Tana Wells, a 16-year-old Johnson Central High student from Paintsville, has begun raising a wild horse for the 2020 Extreme Mustang Makeover competition.
The competition, first held in 2007 by the Mustang Heritage Foundation, invites young teens across the nation to take on one wild horse to train from wild to mild for cash and prizes, and in hopes that the horses will find a suitable adopter or purchaser after the competition.
The Mustang Heritage Foundation states that they created the Extreme Mustang Makeover event in order, “to recognize and highlight the value of mustangs through a national training competition that showcases the beauty, versatility and trainability of the rugged horses.”
Trainers accepted for the competition compete in preliminary classes that include evaluating the horse’s ability to maneuver through patterns and trail courses, highlighting the abilities of the Mustang to qualify for the Top 10 freestyle finals.
As Tana’s mother Anna Wells stated, the application process to be accepted was thorough.
“She had to apply and be accepted to be a youth trainer, which required an extensive application process and references,” Anna said. “Once accepted, she was given the opportunity to receive a randomly
selected untouched mustang from the Bureau of Land Management (BLM). She was given a two-year-old bay mustang from the Ravendale, California mustang range.”
Tana, who received the mustang in Springfield, Ohio earlier this month, has been given 100 days to gentle, halter break and saddle train, build trust and develop a relationship with her horse before the official competition currently set to begin June 25 in Lexington.
“I have named her Witchy Woman,” Tana said. “I like names from songs. Her barn name is Ro. Ro is short for the character Rowena Ravenclaw from Harry Potter since she was a witch and my horse is from Ravendale, California.”
It’s a challenge for which Tana has been preparing her entire young life.
Tana, who Anna proudly explained has been riding since she was three and has been showing Rocky Mountain Horses since she was nine, has already been collecting accolades prior to being accepted for the Extreme Mustang Makeover, winning the Kentucky Mountain World Grand Championship as an 11-year-old and was named Youth of the Year the last two years by the Rocky Mountain Horse Association. Where other trainers accepted come from Southern California, Texas or Maine, Tana was the only youth selected in Eastern Kentucky for this competition and has been documenting her journey with Witchy Woman on her Mustang Ridge Horsemanship Facebook page.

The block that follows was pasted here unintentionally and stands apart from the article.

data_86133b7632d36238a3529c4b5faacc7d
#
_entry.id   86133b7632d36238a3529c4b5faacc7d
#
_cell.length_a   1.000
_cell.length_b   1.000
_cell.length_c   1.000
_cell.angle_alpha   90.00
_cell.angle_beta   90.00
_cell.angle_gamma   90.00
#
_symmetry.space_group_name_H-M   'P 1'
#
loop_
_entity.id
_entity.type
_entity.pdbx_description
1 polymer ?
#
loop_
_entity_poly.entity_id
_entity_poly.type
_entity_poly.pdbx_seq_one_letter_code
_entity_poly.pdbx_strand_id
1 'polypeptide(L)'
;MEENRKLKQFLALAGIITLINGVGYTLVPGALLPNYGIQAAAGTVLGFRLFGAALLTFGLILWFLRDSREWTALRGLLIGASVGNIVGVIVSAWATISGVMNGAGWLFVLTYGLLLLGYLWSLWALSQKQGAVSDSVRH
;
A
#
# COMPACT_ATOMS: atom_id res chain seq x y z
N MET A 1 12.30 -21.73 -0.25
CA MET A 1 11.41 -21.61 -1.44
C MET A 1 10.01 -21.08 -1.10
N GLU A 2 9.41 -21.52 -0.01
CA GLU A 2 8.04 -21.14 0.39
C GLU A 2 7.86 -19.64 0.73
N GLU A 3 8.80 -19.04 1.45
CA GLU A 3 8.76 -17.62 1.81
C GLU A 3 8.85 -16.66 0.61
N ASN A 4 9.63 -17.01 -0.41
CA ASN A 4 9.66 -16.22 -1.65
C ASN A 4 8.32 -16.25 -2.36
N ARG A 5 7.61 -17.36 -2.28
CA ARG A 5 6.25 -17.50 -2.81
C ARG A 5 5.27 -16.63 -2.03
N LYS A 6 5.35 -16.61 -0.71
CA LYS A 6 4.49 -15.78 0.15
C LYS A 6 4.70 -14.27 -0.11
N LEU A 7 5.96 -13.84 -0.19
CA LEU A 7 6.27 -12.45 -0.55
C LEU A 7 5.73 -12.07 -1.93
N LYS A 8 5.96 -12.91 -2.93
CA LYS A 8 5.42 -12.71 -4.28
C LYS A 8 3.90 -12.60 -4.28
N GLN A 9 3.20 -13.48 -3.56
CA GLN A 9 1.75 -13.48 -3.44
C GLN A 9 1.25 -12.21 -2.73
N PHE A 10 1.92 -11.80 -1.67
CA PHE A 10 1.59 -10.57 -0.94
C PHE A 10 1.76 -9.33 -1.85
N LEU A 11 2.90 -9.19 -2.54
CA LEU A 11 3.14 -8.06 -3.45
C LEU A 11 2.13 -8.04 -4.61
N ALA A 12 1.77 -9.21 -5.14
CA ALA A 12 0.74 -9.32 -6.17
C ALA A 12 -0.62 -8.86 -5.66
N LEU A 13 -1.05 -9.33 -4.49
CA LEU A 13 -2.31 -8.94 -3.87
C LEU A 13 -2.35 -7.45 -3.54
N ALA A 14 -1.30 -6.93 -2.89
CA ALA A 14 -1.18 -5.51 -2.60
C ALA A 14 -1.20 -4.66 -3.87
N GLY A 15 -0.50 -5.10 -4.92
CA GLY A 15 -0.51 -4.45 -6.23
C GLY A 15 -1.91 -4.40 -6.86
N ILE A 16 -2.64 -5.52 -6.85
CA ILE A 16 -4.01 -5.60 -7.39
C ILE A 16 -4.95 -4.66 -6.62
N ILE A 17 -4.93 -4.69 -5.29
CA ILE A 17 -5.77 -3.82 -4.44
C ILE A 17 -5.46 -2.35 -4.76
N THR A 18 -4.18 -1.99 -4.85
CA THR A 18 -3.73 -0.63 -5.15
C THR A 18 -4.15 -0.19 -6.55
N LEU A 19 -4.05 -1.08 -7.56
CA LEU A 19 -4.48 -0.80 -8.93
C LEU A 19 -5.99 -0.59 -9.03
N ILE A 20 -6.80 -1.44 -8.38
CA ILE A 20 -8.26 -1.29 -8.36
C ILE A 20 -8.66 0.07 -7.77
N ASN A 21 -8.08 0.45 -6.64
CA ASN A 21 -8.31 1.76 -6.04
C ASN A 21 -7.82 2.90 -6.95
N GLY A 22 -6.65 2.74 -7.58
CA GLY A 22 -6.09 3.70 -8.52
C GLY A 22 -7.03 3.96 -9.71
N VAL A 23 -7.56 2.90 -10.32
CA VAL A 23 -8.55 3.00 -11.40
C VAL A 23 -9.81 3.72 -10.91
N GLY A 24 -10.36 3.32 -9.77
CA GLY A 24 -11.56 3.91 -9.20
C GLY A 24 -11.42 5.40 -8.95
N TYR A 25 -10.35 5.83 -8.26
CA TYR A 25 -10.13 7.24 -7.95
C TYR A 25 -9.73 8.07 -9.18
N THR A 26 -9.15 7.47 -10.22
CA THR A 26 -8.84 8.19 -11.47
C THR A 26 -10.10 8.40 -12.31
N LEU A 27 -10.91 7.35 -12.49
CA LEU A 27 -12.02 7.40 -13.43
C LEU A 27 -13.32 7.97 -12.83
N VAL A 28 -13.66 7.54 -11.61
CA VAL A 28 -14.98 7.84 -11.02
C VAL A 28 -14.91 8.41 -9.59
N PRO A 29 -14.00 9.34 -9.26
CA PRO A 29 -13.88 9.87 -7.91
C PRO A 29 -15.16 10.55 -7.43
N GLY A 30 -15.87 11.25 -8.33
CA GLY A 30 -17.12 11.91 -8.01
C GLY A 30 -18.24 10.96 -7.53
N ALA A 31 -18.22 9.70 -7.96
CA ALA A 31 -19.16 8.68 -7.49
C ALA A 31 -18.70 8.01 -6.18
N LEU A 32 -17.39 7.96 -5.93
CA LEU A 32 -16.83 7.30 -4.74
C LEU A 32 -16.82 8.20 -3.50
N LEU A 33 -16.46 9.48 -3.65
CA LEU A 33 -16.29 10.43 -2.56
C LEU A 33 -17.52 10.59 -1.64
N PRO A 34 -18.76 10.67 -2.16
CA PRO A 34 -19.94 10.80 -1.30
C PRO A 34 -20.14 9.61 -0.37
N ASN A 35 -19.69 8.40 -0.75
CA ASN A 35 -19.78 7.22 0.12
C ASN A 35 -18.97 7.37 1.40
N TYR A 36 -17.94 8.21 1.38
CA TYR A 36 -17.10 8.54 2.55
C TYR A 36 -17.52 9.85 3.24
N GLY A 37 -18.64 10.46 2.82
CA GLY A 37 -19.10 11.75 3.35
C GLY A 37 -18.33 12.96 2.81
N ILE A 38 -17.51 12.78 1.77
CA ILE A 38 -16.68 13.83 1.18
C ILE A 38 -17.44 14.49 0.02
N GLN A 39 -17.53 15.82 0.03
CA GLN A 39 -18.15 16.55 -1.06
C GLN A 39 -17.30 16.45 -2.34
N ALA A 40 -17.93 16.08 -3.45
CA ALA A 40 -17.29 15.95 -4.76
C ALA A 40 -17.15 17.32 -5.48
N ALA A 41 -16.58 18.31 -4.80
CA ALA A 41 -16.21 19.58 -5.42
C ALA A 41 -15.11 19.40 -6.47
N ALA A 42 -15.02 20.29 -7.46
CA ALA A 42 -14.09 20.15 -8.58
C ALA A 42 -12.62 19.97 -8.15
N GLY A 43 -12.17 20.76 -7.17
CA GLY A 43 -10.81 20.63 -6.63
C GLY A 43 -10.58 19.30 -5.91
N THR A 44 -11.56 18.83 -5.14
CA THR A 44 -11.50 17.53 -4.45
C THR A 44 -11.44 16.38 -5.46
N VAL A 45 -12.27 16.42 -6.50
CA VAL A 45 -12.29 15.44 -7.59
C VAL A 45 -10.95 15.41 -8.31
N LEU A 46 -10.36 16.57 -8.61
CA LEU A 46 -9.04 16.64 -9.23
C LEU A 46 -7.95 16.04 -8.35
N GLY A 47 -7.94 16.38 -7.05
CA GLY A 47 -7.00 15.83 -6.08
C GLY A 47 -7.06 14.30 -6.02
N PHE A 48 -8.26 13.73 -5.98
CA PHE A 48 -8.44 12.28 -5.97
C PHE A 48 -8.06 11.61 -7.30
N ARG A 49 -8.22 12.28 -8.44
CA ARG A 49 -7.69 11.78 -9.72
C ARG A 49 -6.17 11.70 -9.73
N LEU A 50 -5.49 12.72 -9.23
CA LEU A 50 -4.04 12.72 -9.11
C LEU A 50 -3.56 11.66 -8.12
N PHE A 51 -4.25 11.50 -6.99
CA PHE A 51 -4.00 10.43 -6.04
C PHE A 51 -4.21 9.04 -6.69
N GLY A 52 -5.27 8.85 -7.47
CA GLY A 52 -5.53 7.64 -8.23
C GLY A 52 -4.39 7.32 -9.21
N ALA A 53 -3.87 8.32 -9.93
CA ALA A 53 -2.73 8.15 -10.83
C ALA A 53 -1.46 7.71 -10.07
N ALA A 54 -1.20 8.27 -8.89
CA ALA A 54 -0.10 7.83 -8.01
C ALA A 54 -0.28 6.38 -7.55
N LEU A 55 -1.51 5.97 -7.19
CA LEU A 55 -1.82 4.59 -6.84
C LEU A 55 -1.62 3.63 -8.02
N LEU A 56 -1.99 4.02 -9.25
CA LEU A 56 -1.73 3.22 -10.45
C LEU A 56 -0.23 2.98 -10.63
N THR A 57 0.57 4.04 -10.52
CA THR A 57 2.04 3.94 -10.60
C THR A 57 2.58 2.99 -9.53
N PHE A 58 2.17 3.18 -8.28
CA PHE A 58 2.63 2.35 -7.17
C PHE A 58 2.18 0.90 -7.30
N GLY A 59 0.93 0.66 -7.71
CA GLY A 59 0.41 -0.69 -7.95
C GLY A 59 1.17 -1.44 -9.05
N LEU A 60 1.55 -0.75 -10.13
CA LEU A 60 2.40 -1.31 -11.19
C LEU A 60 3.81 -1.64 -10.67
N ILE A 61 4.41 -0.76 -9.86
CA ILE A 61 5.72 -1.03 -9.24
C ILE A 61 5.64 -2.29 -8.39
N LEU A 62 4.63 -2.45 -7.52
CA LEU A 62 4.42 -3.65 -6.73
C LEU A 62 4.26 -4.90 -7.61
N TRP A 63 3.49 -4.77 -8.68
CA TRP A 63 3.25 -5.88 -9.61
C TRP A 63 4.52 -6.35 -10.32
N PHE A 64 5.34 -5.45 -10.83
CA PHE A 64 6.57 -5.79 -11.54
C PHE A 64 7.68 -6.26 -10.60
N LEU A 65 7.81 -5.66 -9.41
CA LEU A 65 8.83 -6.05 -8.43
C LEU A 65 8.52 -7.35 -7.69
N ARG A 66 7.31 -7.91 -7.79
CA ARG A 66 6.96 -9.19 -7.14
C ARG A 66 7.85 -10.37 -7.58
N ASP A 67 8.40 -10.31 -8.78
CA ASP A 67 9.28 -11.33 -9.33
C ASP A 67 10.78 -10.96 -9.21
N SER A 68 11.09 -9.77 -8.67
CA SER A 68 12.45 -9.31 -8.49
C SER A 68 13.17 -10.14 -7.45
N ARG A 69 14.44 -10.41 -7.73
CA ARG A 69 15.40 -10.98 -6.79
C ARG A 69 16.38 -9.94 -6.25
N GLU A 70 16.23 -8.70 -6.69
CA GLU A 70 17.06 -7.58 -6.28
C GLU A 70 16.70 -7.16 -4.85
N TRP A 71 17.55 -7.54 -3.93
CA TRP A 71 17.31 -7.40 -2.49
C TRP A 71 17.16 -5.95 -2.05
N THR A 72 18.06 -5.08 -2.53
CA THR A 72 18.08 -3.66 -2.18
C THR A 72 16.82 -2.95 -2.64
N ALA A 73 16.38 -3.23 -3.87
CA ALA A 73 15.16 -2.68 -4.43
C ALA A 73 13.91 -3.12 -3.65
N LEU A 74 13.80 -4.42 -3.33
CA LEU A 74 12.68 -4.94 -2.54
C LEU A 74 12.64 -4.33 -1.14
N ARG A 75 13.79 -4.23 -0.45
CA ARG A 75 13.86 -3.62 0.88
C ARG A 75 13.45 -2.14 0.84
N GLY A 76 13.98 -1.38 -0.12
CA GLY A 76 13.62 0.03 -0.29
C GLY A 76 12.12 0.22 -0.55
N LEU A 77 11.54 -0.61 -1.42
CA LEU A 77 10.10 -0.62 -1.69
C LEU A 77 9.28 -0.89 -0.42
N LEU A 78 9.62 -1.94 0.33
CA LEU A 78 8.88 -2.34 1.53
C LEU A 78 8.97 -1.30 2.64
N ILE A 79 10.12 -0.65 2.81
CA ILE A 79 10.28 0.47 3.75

Once accepted for the competition, several logistical hurdles also had to be cleared prior to bringing Ro home.
“We had to have the required facilities to house a wild mustang as required by the BLM,” Tana said. “We were required to have a particular height of fencing and required to provide a run in so she can get out of the weather. We set up her area the week before we picked her up.
“Bringing Ro home was thrilling, but nerve-wracking too because you have no idea what kind of horse you are going to get,” she said. “You don’t know what it will look like or where they are from. I couldn’t wait to get there so we could get her tag number and we could find her in the holding pens.”
While Tana has been around horses most of her life, she explained that the challenges faced with training an untouched horse have given her a new respect for the animal.
“Dealing with a wild mustang has many challenges,” Tana said. “You have to build trust because these animals have never been handled. They only know their instinct of flight or fight. You have to teach them to trust you but also respect you. This balance has to be made or it can be a very dangerous situation. So far we have done very well working together and she is letting me touch her. I removed her BLM tag number from her neck after only 24 hours.”
When asked how Ro has adjusted to her new life so far, Tana stated that her horse is adapting very quickly to her new environment.
“She has adjusted very well. She seems to be very trusting and very understanding,” Tana said. “She has let me do a lot considering how long she has been here.”
With less than three months to go before competition, and recent uncertainty surrounding the wide cancellation of such events, Tana is continuing to care for and train Ro as the two continue to learn from each other every day.
“So far this had taught me patience and to take things slow,” Tana said. “This isn’t a race. You have to adjust to the horse and not compare your progress to other people. Building trust with an animal that was once completely wild and becoming a partner with the horse and seeing her learn, that’s been the most rewarding aspect.”
While her relationship with Ro will culminate in June, the equine world will only be getting a glimpse of Tana’s future this summer.
“I’m considering going to college to pursue a degree in the field of equine management and nutrition,” Tana said. “I will be applying for several equine related scholarships next year when I’m a senior. For now I plan to continue showing and training my own horses for the up coming show season and enjoying my new mustang.”
Those interested in following Tana and Ro’s journey to the competition in June are welcome to follow their Facebook page at: www.facebook.com/Mustang-Ridge-Horsemanship-106056844343163.